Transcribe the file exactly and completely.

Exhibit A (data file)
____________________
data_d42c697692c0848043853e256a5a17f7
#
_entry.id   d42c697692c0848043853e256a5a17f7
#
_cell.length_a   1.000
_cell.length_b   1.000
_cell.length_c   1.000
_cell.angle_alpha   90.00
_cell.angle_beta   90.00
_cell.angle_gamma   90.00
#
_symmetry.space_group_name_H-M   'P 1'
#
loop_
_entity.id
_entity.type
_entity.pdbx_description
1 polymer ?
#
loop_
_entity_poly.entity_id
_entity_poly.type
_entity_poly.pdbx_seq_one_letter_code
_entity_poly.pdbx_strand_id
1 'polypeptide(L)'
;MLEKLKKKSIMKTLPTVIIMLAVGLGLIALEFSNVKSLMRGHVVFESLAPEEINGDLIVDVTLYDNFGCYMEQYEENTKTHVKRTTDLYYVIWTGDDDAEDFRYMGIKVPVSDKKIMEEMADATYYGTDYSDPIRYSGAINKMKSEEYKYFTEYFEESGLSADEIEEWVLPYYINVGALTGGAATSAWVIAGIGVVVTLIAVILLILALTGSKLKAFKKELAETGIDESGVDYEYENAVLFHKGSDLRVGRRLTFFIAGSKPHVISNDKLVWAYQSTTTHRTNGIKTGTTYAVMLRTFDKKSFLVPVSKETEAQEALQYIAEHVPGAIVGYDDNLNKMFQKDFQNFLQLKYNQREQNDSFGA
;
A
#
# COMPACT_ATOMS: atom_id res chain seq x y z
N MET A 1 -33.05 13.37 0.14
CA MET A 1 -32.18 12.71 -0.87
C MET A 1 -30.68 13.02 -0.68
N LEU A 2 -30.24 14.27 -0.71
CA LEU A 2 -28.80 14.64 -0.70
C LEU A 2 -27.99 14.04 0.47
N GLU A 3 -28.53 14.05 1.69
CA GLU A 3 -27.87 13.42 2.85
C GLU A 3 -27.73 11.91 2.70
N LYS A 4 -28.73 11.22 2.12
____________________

data_d42c697692c0848043853e256a5a17f7
#
_entry.id   d42c697692c0848043853e256a5a17f7
#
_cell.length_a   1.000
_cell.length_b   1.000
_cell.length_c   1.000
_cell.angle_alpha   90.00
_cell.angle_beta   90.00
_cell.angle_gamma   90.00
#
_symmetry.space_group_name_H-M   'P 1'
#
loop_
_entity.id
_entity.type
_entity.pdbx_description
1 polymer ?
#
loop_
_entity_poly.entity_id
_entity_poly.type
_entity_poly.pdbx_seq_one_letter_code
_entity_poly.pdbx_strand_id
1 'polypeptide(L)'
;MLEKLKKKSIMKTLPTVIIMLAVGLGLIALEFSNVKSLMRGHVVFESLAPEEINGDLIVDVTLYDNFGCYMEQYEENTKTHVKRTTDLYYVIWTGDDDAEDFRYMGIKVPVSDKKIMEEMADATYYGTDYSDPIRYSGAINKMKSEEYKYFTEYFEESGLSADEIEEWVLPYYINVGALTGGAATSAWVIAGIGVVVTLIAVILLILALTGSKLKAFKKELAETGIDESGVDYEYENAVLFHKGSDLRVGRRLTFFIAGSKPHVISNDKLVWAYQSTTTHRTNGIKTGTTYAVMLRTFDKKSFLVPVSKETEAQEALQYIAEHVPGAIVGYDDNLNKMFQKDFQNFLQLKYNQREQNDSFGA
;
A
#
# COMPACT_ATOMS: atom_id res chain seq x y z
N MET A 1 -33.05 13.37 0.14
CA MET A 1 -32.18 12.71 -0.87
C MET A 1 -30.68 13.02 -0.68
N LEU A 2 -30.24 14.27 -0.71
CA LEU A 2 -28.80 14.64 -0.70
C LEU A 2 -27.99 14.04 0.47
N GLU A 3 -28.53 14.05 1.69
CA GLU A 3 -27.87 13.42 2.85
C GLU A 3 -27.73 11.91 2.70
N LYS A 4 -28.73 11.22 2.12